Wednesday, March 22, 2006

David Lowenthal is my kind of geographer

Lowenthal takes a distinctly un-PC position or two. Downright anti-collective, in fact. A professor emeritus at University College London, I imagine he must be rather on the outs with Tony Blair's sort.
What entitles stay-at-homes more than others? Why has Melbourne, the third-largest Greek city, no original classical legacy? Should Ghanaians have more say than African-Americans over the Gold Coast dungeons whence slaves were shipped to the New World?
That 'groups have rights similar to those traditionally reserved for individuals' is lauded by indigenous advocates as 'neo-Enlightenment morality'.
Possibly they do so laud, but I suggest that it might be more accurately described as Pre-Enlightenment morality, which is still all too common in Europe, and all too widely advocated by our self-designated superiors here.
But when groups are sanctified as fossil entities, the moral outcome is dubious. By what right should women today have to submit to the will of male elders? How many and which tribal members need to subscribe to the traditional view for it to remain authoritative? What of individuals' rights to dispose of things personally created or lawfully acquired? Have persons less claim than groups?
According to the Pre-Enlightenment types, of course yes. The group is the basis of the Collective, which trumps all else. Didn't much of Europe segue rather smoothly from the Divine Right of Kings to the Collective Right of the People?

Here in Hawaii there is a long-running legal battle between various "native Hawaiian" groups, all claiming to be the proper holders of scores of native Hawaiian artifacts found in Forbes Cave on the Big Island around the turn of the 19th century. Some groups want them put back in the cave, others want them returned to Bishop Museum for exhibition, so that people of Hawaiian descent and others as well may benefit from seeing them. Why is one group more legitimate than another?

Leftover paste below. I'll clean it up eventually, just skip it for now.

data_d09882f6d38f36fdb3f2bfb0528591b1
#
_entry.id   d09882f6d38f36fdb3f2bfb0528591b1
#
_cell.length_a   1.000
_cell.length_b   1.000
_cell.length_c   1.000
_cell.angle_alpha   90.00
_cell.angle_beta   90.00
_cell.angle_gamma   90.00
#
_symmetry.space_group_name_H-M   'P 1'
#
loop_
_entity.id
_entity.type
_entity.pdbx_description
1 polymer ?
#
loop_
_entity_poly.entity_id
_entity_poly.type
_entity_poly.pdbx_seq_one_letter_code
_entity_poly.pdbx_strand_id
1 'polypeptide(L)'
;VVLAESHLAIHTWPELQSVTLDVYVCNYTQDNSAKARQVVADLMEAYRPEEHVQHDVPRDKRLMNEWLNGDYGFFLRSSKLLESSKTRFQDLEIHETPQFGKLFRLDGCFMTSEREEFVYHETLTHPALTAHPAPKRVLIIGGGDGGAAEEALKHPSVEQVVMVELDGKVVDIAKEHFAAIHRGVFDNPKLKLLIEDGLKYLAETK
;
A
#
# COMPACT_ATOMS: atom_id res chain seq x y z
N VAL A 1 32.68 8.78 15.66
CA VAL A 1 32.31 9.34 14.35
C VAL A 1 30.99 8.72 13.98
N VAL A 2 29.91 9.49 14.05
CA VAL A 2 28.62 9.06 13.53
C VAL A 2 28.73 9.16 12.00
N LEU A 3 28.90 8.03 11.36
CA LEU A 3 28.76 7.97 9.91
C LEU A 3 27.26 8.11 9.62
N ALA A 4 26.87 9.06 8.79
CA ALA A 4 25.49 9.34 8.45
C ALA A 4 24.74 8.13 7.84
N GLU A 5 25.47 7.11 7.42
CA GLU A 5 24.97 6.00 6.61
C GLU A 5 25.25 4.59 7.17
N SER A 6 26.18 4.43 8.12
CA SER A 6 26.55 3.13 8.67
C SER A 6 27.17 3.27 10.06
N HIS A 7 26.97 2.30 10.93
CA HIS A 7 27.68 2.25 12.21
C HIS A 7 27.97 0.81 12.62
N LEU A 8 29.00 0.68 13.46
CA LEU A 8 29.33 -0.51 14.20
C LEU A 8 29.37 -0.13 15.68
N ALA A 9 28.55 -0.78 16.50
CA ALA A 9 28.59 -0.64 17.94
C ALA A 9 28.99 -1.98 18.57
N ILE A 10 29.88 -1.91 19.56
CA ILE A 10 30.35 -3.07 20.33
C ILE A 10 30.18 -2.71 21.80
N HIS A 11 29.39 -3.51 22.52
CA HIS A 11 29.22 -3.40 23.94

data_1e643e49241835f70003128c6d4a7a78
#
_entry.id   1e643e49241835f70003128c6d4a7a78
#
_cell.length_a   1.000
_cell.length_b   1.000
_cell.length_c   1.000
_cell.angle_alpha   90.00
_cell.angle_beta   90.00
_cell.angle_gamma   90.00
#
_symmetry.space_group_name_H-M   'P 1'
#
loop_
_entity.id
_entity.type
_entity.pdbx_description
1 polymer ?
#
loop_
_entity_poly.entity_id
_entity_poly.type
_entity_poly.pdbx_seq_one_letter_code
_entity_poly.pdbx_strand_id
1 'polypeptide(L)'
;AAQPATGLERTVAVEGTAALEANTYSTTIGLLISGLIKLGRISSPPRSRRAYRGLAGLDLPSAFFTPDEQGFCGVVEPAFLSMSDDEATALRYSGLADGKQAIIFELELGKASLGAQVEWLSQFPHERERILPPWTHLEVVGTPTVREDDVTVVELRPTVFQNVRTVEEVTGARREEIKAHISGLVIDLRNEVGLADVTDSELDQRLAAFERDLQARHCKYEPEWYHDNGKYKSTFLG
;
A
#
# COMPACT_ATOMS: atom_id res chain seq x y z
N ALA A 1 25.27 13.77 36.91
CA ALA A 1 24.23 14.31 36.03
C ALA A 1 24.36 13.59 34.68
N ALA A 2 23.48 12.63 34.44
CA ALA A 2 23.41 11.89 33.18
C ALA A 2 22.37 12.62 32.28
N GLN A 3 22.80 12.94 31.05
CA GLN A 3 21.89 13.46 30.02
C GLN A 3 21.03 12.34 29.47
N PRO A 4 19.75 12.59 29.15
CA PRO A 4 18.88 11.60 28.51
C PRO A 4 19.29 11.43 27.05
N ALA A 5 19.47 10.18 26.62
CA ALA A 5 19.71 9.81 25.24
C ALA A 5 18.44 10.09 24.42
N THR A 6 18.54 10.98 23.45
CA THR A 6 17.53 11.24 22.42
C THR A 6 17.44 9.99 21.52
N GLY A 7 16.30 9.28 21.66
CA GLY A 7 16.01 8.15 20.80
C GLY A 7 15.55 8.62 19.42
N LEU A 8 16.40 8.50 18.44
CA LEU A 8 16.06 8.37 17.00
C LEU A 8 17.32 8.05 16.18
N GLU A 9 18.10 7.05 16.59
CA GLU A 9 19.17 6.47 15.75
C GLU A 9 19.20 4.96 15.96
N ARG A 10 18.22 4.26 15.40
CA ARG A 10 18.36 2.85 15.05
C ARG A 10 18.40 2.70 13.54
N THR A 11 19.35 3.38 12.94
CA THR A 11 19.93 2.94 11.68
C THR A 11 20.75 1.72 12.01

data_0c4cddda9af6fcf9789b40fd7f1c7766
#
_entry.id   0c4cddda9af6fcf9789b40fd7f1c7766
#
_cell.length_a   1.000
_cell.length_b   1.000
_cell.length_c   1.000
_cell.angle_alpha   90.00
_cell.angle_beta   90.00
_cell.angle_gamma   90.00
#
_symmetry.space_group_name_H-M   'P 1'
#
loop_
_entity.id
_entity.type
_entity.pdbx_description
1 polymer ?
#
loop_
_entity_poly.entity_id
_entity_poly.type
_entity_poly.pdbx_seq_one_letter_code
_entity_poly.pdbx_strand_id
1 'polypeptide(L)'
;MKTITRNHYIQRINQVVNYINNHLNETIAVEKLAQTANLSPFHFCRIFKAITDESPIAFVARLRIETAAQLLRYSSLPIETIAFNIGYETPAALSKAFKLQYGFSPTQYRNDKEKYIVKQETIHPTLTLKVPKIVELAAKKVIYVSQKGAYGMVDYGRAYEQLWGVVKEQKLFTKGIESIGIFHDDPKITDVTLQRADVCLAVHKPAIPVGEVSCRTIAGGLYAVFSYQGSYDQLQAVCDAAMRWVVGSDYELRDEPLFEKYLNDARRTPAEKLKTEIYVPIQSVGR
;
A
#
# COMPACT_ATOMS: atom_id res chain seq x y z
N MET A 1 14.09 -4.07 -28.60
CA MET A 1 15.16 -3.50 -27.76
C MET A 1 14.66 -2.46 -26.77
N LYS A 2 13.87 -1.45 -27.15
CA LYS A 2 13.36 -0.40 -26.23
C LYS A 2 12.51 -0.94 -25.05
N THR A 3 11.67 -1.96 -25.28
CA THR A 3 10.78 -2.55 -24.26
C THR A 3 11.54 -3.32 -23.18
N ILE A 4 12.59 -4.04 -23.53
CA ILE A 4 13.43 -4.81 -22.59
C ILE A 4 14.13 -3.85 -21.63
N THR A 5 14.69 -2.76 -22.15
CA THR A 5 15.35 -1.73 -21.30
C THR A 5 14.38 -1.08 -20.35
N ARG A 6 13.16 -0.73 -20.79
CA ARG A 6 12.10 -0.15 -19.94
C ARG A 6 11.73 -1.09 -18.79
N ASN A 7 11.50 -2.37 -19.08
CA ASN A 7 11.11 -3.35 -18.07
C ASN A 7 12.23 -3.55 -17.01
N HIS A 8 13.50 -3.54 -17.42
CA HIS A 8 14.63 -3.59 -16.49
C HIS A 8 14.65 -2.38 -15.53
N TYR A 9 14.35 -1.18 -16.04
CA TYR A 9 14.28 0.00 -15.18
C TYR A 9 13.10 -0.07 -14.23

Upholding a textbook's fictitious account of heroic Japan's war record, a Tokyo professor declared that 'all nations have a right to interpret their history in their own way.... That is a part of sovereignty'
Lovely. Still, the rest of us have at least an equal right to condemn that Tokyo professor's filthy lies as exactly that, and surely our collective has at least equal right to act on our collective cultural myths. I have long thought that the Japanese collective was very, very lucky, given the American public's attitude toward Japan between Pearl Harbor and the summer of 1945, and given the attitude toward sex criminals, that the US did not possess several dozen atomic bombs and that the existence of the Korean "Comfort Women" was not widely known here. The American people might just have lynched Harry Truman for stopping after Nagasaki. If collective rights are real, then don't we have collective right to hold the Japanese collectivly responsible and execute them all? Collective rights are a dangerous thing for they seem inextricably bound with collective responsibilities.

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